Next year’s budget sees revenue at 956.4 billion dinars ($10.92 billion) and spending at 1.07 trillion dinars, the draft budget posted on Parliament’s website shows. Total borrowing needs were set at 554.4 billion dinars, including 188.4 billion dinars in Eurobond sales, 265 billion dinars in domestic market borrowing and 101.04 billion dinars in credits from international financial institutions.
Serbia needs cash to close a 121.8 billion-dinar budget deficit next year, which will account for 3.6 percent of gross domestic product. This year’s deficit will be equivalent to 6.7 percent of GDP this year.
According to the 2013 repayment schedule, Serbia needs 92.5 billion dinars to pay back interest and principal to foreign lenders.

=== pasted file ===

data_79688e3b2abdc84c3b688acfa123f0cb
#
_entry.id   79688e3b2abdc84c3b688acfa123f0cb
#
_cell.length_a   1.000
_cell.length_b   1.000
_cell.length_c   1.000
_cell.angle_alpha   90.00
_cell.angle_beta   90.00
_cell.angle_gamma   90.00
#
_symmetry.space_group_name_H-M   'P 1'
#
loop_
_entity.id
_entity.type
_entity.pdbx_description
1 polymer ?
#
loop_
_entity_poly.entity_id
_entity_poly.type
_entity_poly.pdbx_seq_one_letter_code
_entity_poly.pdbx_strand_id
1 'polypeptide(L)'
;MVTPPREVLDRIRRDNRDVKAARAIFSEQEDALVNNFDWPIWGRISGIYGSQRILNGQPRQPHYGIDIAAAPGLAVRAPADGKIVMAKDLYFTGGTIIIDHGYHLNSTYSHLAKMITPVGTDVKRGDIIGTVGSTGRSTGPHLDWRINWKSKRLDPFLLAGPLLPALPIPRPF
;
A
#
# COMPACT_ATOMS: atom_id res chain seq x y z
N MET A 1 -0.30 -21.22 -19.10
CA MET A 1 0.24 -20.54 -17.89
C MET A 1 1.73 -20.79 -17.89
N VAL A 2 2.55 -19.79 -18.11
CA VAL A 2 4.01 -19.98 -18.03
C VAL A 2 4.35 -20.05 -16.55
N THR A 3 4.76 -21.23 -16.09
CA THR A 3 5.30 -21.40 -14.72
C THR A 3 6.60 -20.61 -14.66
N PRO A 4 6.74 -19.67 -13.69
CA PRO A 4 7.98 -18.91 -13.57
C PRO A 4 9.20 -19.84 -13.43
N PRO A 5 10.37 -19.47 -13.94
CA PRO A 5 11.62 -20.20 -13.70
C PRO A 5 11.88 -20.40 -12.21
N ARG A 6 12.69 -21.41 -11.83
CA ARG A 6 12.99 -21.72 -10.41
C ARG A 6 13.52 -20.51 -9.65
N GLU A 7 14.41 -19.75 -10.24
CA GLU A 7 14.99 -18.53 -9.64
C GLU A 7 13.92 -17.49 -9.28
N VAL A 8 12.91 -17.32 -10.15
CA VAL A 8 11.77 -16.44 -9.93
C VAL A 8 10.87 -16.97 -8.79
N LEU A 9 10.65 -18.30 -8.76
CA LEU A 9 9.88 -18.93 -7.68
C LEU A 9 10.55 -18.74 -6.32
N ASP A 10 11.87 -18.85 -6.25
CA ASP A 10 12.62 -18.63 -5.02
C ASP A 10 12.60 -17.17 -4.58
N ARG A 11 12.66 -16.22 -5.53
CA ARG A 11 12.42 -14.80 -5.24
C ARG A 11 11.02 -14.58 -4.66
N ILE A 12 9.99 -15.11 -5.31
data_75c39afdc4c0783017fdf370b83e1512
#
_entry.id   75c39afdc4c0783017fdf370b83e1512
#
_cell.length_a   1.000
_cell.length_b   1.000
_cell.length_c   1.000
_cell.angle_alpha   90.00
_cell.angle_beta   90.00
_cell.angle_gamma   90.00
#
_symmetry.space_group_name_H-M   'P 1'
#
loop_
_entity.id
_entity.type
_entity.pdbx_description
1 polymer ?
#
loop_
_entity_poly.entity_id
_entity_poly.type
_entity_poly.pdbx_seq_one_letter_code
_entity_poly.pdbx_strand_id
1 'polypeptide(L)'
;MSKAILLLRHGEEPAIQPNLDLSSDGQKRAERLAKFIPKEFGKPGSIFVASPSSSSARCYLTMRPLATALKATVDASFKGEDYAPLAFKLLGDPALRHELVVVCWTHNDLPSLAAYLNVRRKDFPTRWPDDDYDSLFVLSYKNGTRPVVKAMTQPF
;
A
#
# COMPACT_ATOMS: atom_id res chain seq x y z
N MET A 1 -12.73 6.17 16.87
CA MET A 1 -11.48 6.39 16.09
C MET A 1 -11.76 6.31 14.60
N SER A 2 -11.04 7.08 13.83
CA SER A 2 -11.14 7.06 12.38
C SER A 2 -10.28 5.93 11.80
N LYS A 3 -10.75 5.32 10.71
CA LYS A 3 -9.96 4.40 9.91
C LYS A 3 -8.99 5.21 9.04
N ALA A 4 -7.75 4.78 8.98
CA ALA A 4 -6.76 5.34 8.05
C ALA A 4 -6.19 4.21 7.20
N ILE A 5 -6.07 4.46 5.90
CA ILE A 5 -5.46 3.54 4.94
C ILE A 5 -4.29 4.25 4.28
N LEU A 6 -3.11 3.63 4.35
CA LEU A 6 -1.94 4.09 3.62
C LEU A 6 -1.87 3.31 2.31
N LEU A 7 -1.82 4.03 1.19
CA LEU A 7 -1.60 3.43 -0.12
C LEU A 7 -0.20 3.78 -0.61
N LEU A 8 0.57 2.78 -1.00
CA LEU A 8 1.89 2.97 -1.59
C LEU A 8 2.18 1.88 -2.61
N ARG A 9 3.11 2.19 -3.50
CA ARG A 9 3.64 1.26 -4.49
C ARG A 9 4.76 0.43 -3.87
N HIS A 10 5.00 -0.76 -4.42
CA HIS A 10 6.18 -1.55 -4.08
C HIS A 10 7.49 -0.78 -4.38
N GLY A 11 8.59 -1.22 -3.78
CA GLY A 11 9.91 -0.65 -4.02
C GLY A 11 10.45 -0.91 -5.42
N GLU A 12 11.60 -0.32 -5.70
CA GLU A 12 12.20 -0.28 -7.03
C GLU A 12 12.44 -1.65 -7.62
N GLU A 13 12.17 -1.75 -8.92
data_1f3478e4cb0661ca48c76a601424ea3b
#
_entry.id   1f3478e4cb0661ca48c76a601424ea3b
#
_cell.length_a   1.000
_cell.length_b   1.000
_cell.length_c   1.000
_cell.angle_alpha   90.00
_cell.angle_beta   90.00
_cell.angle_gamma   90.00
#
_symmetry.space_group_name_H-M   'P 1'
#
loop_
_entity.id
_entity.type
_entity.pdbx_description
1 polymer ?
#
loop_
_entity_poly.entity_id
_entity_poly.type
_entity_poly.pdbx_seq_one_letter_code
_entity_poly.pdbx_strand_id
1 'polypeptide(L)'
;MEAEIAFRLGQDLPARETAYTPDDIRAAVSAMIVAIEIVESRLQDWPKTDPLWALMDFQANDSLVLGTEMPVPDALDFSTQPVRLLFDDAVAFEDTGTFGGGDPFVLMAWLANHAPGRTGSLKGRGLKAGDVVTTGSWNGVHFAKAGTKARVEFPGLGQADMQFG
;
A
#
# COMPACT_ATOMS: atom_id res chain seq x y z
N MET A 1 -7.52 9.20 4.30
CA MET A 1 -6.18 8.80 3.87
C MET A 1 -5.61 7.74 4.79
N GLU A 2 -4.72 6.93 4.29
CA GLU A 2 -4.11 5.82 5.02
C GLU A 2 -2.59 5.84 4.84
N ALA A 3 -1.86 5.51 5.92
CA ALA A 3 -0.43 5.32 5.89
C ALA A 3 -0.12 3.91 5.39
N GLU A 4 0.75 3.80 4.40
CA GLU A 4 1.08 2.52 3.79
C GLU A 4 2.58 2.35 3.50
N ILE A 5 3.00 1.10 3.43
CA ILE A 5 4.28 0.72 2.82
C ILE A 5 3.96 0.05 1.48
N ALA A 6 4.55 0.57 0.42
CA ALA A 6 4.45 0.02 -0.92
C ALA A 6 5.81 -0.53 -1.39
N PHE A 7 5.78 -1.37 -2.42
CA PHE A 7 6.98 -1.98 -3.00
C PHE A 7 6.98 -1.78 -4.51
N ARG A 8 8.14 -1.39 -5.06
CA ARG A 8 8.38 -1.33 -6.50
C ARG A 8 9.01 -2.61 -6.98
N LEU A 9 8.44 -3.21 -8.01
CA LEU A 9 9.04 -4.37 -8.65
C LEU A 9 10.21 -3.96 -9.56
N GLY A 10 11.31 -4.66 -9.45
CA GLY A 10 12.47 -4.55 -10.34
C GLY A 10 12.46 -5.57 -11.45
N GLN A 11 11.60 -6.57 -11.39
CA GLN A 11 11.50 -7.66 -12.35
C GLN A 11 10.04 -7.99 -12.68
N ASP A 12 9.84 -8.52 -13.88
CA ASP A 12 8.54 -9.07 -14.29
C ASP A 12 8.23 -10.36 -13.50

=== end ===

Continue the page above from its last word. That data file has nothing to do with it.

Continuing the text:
The government also plans to issue sovereign guarantees next year equivalent to $6.3 billion for new sovereign borrowing and project financing, the draft shows.
Serbia needs to convince the International Monetary Fund that its 2013 budget plan is consistent with a commitment to consolidate public finances in the medium term and balance the budget by 2016.
An IMF mission is due to arrive in Belgrade on Nov. 13 to start talks on a new loan deal and return in January or February after evaluating structural reforms and measures designed to stabilize public finances.
The Washington-based lender suspended a $1.3 billion loan with Serbia in February after the government slipped on agreed debt and deficit targets ahead of May 6 general elections. An IMF loan deal would help Serbia lower the cost of borrowing.
The government last tapped international lenders in September with a $1 billion Eurobond at a cost of 6.625 percent. The Finance Ministry plans another Eurobond this month, worth $500 million, and hopes for a yield of below 6 percent.
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